Law professor Benny Tai appealed to the public on Friday to participate in the unofficial referendum on the chief executive election, two days before the campaign is scheduled to end.
Over 42,000 people have joined the poll so far, according to the campaign’s polling website. Tai, one of the poll organisers, said earlier that the project aims at attracting over a million participants.
Tai said at a media session on Friday that the “low turnout” might be explained by a number of factors, such as the shutting of the polling station at the Polytechnic University.
He said people might also be concerned about online security, after some tech experts alleged that the campaign’s previous online platform might have security loopholes. But Tai said the polling website is now safe to use.
Another reason for non-participation may be that some people do not support any of the candidates, Tai said.
“But our poll allows people to indicate opposition against each candidate,” he said. “If many people oppose a candidate, that would show the candidate’s lack of a democratic basis. It would help society campaign against that person in the future.”
Impact of the poll
The professor said the polling exercise would also influence the voting decisions of some Election Committee members, who will be casting their ballots next Sunday.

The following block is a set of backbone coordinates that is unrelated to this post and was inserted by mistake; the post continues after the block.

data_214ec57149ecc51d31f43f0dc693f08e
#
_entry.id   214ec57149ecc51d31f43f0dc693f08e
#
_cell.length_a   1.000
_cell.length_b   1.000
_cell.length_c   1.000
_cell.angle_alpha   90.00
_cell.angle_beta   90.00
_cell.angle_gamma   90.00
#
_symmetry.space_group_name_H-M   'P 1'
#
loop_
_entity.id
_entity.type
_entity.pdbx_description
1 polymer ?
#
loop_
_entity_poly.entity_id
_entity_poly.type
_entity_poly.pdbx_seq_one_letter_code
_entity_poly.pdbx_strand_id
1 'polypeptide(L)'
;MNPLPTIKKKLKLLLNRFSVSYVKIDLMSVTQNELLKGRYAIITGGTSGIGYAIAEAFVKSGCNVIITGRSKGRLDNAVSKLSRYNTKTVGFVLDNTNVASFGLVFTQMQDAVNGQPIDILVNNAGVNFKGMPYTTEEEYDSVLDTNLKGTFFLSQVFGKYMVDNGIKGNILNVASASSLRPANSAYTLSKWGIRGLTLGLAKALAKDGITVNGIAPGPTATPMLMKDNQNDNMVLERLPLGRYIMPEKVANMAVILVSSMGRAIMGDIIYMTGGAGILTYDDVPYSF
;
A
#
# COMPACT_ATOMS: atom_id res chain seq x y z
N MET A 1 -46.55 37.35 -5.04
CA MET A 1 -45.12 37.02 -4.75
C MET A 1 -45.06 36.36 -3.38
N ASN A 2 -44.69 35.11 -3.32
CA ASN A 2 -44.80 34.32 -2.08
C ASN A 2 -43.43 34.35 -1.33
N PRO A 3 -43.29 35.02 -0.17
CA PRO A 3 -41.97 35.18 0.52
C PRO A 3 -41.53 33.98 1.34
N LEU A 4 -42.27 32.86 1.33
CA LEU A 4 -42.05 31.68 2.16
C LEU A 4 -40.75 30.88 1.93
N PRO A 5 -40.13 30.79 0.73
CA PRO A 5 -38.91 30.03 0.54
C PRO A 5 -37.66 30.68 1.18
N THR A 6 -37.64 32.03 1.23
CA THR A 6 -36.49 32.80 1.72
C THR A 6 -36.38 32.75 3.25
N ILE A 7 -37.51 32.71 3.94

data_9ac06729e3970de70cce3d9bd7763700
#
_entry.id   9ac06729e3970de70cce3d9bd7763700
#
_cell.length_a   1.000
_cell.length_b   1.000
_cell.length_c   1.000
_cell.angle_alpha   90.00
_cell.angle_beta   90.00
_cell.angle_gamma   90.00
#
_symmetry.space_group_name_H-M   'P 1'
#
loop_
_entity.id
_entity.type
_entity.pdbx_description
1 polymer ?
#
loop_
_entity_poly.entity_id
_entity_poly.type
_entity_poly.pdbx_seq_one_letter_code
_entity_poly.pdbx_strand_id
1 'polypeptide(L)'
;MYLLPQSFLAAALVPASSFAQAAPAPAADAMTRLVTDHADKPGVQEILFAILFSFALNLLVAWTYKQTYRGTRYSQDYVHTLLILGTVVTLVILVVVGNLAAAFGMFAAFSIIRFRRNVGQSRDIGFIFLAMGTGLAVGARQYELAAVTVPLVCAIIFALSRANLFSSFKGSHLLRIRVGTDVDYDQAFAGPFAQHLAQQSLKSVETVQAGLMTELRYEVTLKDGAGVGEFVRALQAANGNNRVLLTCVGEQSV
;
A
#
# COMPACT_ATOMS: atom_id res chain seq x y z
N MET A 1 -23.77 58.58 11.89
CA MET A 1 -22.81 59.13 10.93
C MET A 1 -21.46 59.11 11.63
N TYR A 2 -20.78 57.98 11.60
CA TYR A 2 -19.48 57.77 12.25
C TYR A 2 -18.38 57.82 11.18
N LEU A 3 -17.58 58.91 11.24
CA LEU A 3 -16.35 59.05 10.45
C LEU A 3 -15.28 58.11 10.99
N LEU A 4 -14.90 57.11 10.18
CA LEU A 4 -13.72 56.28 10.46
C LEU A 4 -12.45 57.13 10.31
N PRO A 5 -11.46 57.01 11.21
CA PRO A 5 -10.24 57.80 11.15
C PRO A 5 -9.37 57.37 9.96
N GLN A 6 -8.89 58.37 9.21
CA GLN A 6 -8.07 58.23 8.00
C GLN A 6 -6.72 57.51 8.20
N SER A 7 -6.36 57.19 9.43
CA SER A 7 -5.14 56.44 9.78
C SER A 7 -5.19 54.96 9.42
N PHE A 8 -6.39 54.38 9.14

Among the 325 pro-democracy electors, 48 have promised to be bound by the unofficial referendum results and vote for the most popular candidate. The results will also serve as “key reference” to around 200 electors, Tai added.
“If a lot of people participate, maybe even pro-establishment electors will reference the figures,” he said. “The actual election is very competitive and the candidates could be just a dozen votes apart.”
“But no matter what the turnout is,” Tai added, “we will keep mobilising society and using our collective creativity to promote the democracy movement, until we attain genuine universal suffrage.”
Alleged interference in election
Lawmaker Gary Fan, who also attended Friday’s media session, said participation in the poll would send a message to the China Liaison Office – Beijing’s organ in Hong Kong – that Hongkongers do not welcome their interference in local elections.
Well-known figures such as Lam Wing-kee, former manager of Causeway Bay Books, have also appealed to the public to participate in the poll.
Local media have cited anonymous sources as saying that some top officials in Beijing and the Liaison Office are rallying support for candidate Carrie Lam, and that various figures – including tycoon Li Ka-shing – have agreed to vote for Lam.
The organisers of the unofficial referendum will set up a polling station at the University of Hong Kong student union near the Haking Wong Building this Sunday between 10:30am and 10:30pm.
The small-circle chief executive election is scheduled for March 26. Besides Lam, former finance chief John Tsang and ex-judge Woo Kwok-hing are also in the running.